The Covid-19 pandemic finally seems to be over. EU economies can start to recover from this massive financial hit, and then the military conflict in Ukraine begins. Put all that together with a strive for cleaner energy and political factors, and you get the recipe for record-breaking energy prices.

As humans, we tend to think that the grass is always greener on the other side. However, when it comes to the prices of electricity and fuel, the “other side” might be outside of the EU. There seem to be no countries in the Union that managed to keep the prices of electricity or fuel low.


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The prices might be finally dropping, but they’re still pretty high. Currently, the lowest prices are in Austria, Latvia, Lithuania, Estonia, and Germany. On the other hand, the prices are the highest on the Iberian peninsula – Spain and Portugal, which are accompanied by Sweden.


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In many EU members, the prices of LPG skyrocketed together with gasoline and diesel, reaching over 1 EUR per liter in many countries. What is an interesting fact here is that the current price in Bulgaria is 0.483 per liter. And when it comes to LPG used for motor vehicles, Bulgarians also receive a discount of 0.13 EUR per liter of fuel. It is cheaper than it used to be! The only other country in the Union with a price below EUR 0.70 is Poland.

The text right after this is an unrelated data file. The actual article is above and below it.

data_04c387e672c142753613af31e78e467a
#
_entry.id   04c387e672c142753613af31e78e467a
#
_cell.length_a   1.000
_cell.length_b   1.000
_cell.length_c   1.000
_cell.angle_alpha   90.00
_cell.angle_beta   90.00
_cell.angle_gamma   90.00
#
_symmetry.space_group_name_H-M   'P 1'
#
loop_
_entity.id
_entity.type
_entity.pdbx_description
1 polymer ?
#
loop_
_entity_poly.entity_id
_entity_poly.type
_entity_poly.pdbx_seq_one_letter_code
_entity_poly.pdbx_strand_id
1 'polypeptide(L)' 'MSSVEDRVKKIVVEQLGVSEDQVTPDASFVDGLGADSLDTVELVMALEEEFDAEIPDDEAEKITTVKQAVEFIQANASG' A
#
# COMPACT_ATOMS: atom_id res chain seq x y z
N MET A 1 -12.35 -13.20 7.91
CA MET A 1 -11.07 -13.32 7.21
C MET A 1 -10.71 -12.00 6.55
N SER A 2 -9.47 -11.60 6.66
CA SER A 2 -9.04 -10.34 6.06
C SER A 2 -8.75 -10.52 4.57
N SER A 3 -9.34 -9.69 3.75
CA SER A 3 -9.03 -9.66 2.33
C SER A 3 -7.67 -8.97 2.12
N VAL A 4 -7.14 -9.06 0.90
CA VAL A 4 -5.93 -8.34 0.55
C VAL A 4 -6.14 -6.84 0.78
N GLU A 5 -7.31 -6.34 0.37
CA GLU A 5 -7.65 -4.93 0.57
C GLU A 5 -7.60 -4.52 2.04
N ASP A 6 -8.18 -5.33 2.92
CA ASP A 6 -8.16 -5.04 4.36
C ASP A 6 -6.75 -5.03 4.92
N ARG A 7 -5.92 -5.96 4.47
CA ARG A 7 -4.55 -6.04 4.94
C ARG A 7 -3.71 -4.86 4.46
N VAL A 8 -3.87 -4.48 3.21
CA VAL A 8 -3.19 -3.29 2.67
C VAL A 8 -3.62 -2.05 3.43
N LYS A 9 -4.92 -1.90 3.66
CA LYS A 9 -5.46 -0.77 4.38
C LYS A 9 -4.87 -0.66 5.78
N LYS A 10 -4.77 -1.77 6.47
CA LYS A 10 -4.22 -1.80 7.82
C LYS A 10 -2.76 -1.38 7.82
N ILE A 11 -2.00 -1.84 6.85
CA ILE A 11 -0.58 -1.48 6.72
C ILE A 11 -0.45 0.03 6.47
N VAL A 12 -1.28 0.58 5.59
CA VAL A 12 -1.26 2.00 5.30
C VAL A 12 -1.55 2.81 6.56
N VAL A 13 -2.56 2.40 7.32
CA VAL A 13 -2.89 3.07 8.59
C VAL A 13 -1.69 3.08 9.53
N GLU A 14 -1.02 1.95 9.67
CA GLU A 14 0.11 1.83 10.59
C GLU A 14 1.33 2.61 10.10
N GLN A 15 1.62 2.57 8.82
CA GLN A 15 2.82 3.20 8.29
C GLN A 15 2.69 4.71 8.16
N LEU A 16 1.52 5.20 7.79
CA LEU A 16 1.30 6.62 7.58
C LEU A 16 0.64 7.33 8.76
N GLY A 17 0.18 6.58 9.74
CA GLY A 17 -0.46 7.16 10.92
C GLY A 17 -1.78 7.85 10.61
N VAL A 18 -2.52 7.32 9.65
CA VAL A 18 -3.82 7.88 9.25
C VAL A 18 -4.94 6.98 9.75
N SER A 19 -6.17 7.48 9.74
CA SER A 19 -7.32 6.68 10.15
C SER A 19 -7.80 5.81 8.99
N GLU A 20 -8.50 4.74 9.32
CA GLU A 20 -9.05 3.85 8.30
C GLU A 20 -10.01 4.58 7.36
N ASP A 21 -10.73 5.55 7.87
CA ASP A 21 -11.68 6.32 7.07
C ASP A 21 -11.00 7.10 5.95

On the other hand, the prices in Sweden, Spain, Slovenia, Germany, and Greece are all over 1 EUR. Germany is the absolute “leader” with a price of 1.155 EUR per liter.


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Even though the differences between different countries aren’t as big here, they still vary between 1.342 and 2.081 EUR per liter. In case you want to keep driving your high-performance and high-consumption American car, we suggest going to Malta, Bulgaria, Cyprus, Slovenia, or Poland. There you can find petrol for less than 1.5 EUR. In case you’re planning to visit Denmark, Finland, Greece, or the Netherlands, we suggest finding another way to transport yourself. Otherwise, you’ll be paying over 2 EUR per liter.


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If you bought a diesel car to save money on it and lower prices of diesel compared to gasoline, there is a big surprise waiting for you. Unless you live in Malta, you’d be paying at least 1.65 EUR per liter for it. And if you’re unlucky enough to be in Sweden, Netherlands, Greece, Germany, Finland, Denmark, or Belgium, the amount you’ll need to prepare per liter would be over 2 EUR.

To sum it up, electricity prices are coming down compared to the shocking prices we saw a few months ago, but fuel is still pretty expensive. It might be a good time to start using your bycicle more. However, if you don’t want to give up on using your car, just find a job that pays more to keep your finances in balance.